Your skin is your body’s largest organ. When its healthy, it’s layers work hard to protect you. However, when its compromised,the skins ability to work as an effective barrier is impaired. Your skin is essentially the window to your body that reveals the story of your life. How to maintain a healthy skin.
From teenage acne breakouts to the radiant glow of pregnancy and the sunspots of aging, your age and your health are reflected in your skin. Skin has many functions, it regulates body temperature, maintains fluid balance and controls moisture loss. It also acts as a barrier, being the first line of defense between our bodies and the outside world- protecting us from bacteria, viruses, pollution and the chemical substances that we encounter day to day at home and in the workplace.
Many factors impact your skin, both internal and external- genetics, aging, hormones, health conditions, unprotected sun exposure, smoking, washing too frequently o or with water that is too hot, stress and particular medications can all impact the skins ability to operate as an effective protective barrier.
Maintain a Healthy skin of having Good skin care and healthy lifestyle choices can help delay natural aging and prevent various skin problems. Let’s look at a few no-nonsense tips…
Protect yourself from the sun
One of the most important ways to take care of your skin is to protect it from the sun. Continuous sun exposure can lead to wrinkles, age spots and other skin problems- as well as increase the risk of skin cancer. When in the sun, use a broad- spectrum sunscreen with a high SPF. Avoid the sun between 10 am and 4pm when the suns rays are the strongest. Wear protective clothing such as long- sleeved shirts and wide brimmed hats or sun-protective clothing- which is specifically designed to block ultraviolet rays.
Smoking makes your skin look older and is a major contributor to wrinkles. Smoking narrows the tiny blood vessels in the outermost layers of the skin which in turn decreases blood flow and makes the skin paler. The skin is also depleted of oxygen and nutrients that are vital to skin health. Smoking damages collagen and elastin- the fibers that give your skin elasticity and strength. In addition, smoking increases your risk of squamous cell skin cancer. If you are smoking, the best step you can take is to quit. You can ask your doctor for tips or treatments to help you stop smoking.
Eat a Healthy Diet
A healthy diet can improve your skin health from the inside out. Eat plenty of fresh fruit, fresh vegetables, whole grains and lean proteins. Some research suggests that a diet rich in fish oil or fish oil supplements and low in unhealthy fats and processed or refined carbohydrates may promote younger looking skin. Keeping well hydrated by drinking plenty of water helps overall skin health. There is a multi- billion rand industry dedicated to products that claim to keep your skin looking at its best and fight signs of aging, however these products only go skin deep, and aging develops at a deeper, cellular level.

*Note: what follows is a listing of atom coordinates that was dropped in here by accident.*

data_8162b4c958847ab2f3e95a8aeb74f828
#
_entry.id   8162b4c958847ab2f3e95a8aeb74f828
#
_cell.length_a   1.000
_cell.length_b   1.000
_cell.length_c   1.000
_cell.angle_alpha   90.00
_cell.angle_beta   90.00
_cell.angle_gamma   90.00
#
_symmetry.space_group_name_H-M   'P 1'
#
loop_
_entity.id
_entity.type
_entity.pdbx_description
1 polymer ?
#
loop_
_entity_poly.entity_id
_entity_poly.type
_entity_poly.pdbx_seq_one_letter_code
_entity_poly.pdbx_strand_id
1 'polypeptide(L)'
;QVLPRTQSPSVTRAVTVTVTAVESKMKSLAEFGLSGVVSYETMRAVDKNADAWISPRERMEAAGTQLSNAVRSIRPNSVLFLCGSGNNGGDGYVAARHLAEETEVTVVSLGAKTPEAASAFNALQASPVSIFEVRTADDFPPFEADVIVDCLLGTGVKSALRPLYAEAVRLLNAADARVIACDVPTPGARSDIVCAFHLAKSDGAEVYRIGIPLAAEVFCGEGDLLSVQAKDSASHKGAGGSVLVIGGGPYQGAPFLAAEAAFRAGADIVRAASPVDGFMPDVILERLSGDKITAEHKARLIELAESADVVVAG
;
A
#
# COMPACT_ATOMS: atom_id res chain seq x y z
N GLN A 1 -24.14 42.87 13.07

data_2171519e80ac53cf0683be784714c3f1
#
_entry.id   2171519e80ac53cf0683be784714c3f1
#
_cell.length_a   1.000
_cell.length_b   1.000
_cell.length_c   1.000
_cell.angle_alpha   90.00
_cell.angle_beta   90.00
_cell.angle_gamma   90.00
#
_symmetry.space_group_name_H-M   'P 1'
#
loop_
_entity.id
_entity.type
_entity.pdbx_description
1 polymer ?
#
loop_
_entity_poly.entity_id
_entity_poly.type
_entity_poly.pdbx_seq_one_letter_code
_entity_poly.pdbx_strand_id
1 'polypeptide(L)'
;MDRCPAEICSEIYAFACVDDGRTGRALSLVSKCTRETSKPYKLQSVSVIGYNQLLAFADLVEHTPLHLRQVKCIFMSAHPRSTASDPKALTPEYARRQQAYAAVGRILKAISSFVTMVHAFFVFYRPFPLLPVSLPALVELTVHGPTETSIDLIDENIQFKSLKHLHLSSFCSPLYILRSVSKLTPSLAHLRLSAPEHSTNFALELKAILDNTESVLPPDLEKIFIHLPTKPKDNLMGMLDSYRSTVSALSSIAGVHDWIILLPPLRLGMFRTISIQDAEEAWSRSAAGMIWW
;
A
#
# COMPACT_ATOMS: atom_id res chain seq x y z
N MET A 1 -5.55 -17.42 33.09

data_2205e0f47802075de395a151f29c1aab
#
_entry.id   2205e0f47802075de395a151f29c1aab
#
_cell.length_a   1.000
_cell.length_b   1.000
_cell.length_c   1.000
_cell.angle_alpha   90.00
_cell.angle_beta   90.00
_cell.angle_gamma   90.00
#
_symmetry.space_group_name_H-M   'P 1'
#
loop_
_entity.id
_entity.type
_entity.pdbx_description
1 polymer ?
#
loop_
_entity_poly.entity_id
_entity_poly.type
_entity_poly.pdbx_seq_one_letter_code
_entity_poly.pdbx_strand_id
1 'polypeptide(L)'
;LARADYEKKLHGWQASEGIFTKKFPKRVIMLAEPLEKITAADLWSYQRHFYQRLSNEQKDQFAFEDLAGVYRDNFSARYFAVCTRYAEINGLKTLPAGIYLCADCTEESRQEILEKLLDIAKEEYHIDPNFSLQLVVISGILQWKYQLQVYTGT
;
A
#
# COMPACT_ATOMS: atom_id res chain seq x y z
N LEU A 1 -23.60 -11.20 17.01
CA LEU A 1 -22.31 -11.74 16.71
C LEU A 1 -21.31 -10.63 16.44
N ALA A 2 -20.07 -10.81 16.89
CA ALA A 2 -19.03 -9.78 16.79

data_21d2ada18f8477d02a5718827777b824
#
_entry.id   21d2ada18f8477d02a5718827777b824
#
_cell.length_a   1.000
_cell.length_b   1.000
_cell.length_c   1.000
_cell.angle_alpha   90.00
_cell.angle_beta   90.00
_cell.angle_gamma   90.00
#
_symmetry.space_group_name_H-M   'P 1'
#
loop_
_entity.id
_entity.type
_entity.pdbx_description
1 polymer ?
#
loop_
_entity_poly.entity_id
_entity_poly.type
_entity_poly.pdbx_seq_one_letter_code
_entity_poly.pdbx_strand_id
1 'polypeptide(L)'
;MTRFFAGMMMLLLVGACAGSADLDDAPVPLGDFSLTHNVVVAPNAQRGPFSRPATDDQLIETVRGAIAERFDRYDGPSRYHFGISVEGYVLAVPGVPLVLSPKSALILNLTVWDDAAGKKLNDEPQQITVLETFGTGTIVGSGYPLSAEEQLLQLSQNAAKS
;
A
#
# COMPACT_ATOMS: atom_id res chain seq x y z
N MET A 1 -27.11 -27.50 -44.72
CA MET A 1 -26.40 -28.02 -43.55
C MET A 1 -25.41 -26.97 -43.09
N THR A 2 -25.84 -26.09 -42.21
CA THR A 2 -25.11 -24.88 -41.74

Keep Stress in Check
Stress causes a chemical response in your body that makes skin more sensitive and reactive. Uncontrolled stress can trigger acne breakouts and other skin problems. To encourage healthy skin- and a healthy state of mind- take steps to manage your stress. Getting enough sleep is vital to skin health, seven to eight hours a night is ideal. Get regular exercise which is good for your skin as well as the rest of the body. Set reasonable limits, scale back on your to-do list and make time to do the things you enjoy. Practicing stress management techniques, such as breathing exercises, meditation or visual imagery can be helpful.
Treating Your Skin Gently
To keep your skin in good health, limit your bath time and use warm rather that hot water. Hot water and long showers or baths and excessive washing can strip away the oily layer of skin and dry it out. Try to minimize the use of harsh soaps, rather opt for a mild and fragrance- free cleanser. After washing or bathing, gently pat dry with a towel so that some moisture remains on the skin. If your skin is dry, use a moisturizer that fits your skin type. For daily use, consider a moisturizer that contains a SPF. Opt for a hypoallergenic laundry detergent. In winter, a humidifier assists with replenishing moisture in the top layer.
You should consult a Dermatologist if you have skin concerns that don’t go away with over-the-counter products when you maintain a healthy skin. More severe skin issues like acne, scarring or other problems may need prescription treatment such as oral anti biotics, birth control or topical prescription retanoids.